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Anthony Hupp
Anthony Hupp • 10/31/2008 • Columbiana , Ohio • Bow

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Big Buck Central

Big Buck 411 Blog

Wyatt Urrp

Because I'm the chief bottle-washer for Buckmasters Whitetail Trophy Records and editor of Rack magazine (not because I'm an expert), Jackie Bushman once asked me to identify the top techniques and tactics used to collect the nearly 12,000 bucks in our record book. That was the easiest question I've ever answered, and I didn’t have to think about it.

"Luck" gets the credit in almost 90 percent of the cases.

If Jackie had framed the question another way - "What one piece of equipment has put the most money in the pockets of taxidermists?" - grunt calls would've been my instant response. If 40 years of hunting whitetails haven’t taught me that, the thousands of hunters I've interviewed have.

One of those was Geoff Lester, whose Illinois brute is the reigning world-record Perfect in the BTR's compound bow category. His story was a real eye-opener.

You could call Geoff, pronounced "Jeff," the Wyatt Urrp of deer hunting. He's the first person I met who carries not one, but two grunt calls in his holster. And the second is NOT a spare.

This guy made deer hunting history during an impromptu afternoon hunt on Oct. 27, 2000. With so little time before dark and no real expectation of seeing deer moving in the 60-degree heat, he decided to push the envelope. It was another one of those what-do-I-have-to-lose gambits.

He routinely carries two different grunt calls with totally different tones. He alternates between them, switching up every 15 minutes or so, in order to sound like multiple bucks.

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And It Begins

If what I’ve seen in the last couple of weeks is any indication, this is going to be an outstanding year for big bucks.

Last season was the best on record, and it began early. The first photograph of a huge whitetail to arrive in my inbox in 2009 – toward the end of September – came from Clay Tiringer in Saskatchewan. With a BTR score of 227 3/8 inches, that deer wound up taking our Golden Laurel Citation.

It’s usually well into October before the e-mails start flying. Already this season, however, I’ve received several. Here are the best, so far. If you or a buddy happens to shoot a monster, please send photos to me at Be sure to include your name, date and location of harvest, weapon used and a telephone number.

The first great buck I saw this year was taken in Montana by Jackie Bushman. Our fearless leader skewered the 175 2/8-inch buck with an Easton Axis tipped with a Muzzy Phantom as it passed within 15 yards of his treestand on Sept. 8 – the first deer to be taken with his new Mathews Z7. Best of all, the hunt was filmed and will appear on our TV show in 2011!

A couple of great bucks were arrowed in Orange County, N.C., on Sept. 13. Friends Dustin Rimmer and Tim Warren made their shots three miles and 45 minutes apart. Can you imagine how excited they were?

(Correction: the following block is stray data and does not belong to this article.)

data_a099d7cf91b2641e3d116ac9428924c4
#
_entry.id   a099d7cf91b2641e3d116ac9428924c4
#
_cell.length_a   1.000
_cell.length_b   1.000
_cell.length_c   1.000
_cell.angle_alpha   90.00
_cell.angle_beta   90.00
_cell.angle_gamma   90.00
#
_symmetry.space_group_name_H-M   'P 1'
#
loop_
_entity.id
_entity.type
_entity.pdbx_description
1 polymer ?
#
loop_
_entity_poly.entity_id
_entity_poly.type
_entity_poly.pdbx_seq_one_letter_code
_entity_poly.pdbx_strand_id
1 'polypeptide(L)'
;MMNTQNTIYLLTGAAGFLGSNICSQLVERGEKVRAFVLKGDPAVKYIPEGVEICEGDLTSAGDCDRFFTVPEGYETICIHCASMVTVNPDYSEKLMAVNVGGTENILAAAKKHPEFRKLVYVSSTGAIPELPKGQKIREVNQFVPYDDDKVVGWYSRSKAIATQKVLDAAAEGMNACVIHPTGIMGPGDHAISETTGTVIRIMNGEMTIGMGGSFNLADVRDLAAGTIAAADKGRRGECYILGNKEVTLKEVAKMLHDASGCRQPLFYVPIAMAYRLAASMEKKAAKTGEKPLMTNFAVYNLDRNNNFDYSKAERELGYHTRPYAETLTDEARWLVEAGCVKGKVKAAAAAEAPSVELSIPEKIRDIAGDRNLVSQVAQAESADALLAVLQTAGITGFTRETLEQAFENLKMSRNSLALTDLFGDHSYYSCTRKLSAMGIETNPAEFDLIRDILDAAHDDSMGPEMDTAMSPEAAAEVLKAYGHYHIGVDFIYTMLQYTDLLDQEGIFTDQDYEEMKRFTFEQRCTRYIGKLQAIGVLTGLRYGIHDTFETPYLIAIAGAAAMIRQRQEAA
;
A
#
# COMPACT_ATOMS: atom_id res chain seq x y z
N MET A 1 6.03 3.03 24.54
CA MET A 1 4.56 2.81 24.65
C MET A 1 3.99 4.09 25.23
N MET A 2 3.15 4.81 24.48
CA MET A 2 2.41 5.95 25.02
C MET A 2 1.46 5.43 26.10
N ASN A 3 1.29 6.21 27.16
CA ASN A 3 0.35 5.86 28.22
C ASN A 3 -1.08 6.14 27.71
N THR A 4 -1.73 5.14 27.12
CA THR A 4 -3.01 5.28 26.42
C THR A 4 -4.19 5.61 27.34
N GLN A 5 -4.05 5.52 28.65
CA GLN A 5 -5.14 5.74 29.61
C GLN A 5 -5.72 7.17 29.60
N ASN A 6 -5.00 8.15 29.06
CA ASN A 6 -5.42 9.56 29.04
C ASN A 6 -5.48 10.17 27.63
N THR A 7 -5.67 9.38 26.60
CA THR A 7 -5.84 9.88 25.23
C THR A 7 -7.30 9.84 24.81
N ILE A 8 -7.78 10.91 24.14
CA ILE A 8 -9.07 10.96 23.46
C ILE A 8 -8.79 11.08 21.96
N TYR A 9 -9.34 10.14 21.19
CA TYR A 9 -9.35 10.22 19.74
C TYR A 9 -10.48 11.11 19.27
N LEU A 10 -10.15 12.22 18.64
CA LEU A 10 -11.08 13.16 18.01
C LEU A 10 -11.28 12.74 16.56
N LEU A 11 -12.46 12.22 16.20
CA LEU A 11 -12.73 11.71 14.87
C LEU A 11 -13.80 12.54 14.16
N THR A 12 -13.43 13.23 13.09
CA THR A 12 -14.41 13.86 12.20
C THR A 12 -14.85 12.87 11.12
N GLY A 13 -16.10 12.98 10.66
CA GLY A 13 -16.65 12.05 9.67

[Read the rest of this article...]

The Forest for the Trees

Have you ever been so focused on a distant deer that you were oblivious to - or unprepared for - one in your lap?

I made that mistake once. I was hungry for venison, determined to put down the first legal deer I saw, and I did. And when I shot that doe, the earth moved, trees swayed, I was struck mute and reduced to a mouth-breather ... while the largest buck I’d ever seen whirled and ran. He’d been right behind me.

And then there was the time I forgot all about a young 6-pointer a mere 15 yards from my stand, and it saw me draw my bow when a record-book 10-pointer was a couple of steps away from a broadhead’s kiss.

I know I’m not alone. I hear the stories.

Greg Sims has a good one with a happier ending. His is proof of what can happen when you’re able to think and act on the fly. He probably doesn’t snore either, but I digress.

The Arkansas bowman was hunting in Iowa in 2005 when he saw what he swears was a world-record Typical 500 yards across a pasture. He was willing to barter with the devil to gain the giant whitetail’s attention.

Greg smashed his rattlin’ antlers together in a Hail-Mary attempt to stop the buck with the wall of tines, but it never flicked an ear. Seconds later, his cell phone vibrated. A buddy was calling from Kansas to tell him that he’d taken a big 8-pointer.

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Redefining “Scraping”

Doomed since I froze midway along 30-foot-high scaffolding at age 17, I might never shoot a monster buck. My fear of heights isn’t as paralyzing as it was 22 years ago, but even being called a wimp cannot force me to step onto a climbing stand.

Ladders and some fixed-position models accessible by tree steps are okay, but that took some doing. Most still give me the heebie-jeebies.

Why then, you might wonder, given that dozens of jaw-dropping bucks are shot from the ground (and ladders, and lock-on-type stands) every year, do I say my chances at a huge whitetail are slim or slimmer?

Because unless I begin taking steel or aluminum rods in the woods with me, I’m fairly certain I cannot imitate the noise that has piqued more than one dominant buck’s curiosity. I’m talking about the metal-against-bark sound of a climber going up a tree. It makes most hunters wince, but the racket apparently drives some bucks crazy. Seems they can’t resist coming in for a peek at who or what is destroying the furniture in their houses.

I’ve been told this too many times not to believe it.

If you have doubts, just ask Bill Collins, a senior analyst for the U.S. Army, whose going-away present for his recent Kansas-to-Massachusetts move wore a bow with 21 points.

[Read the rest of this article...]

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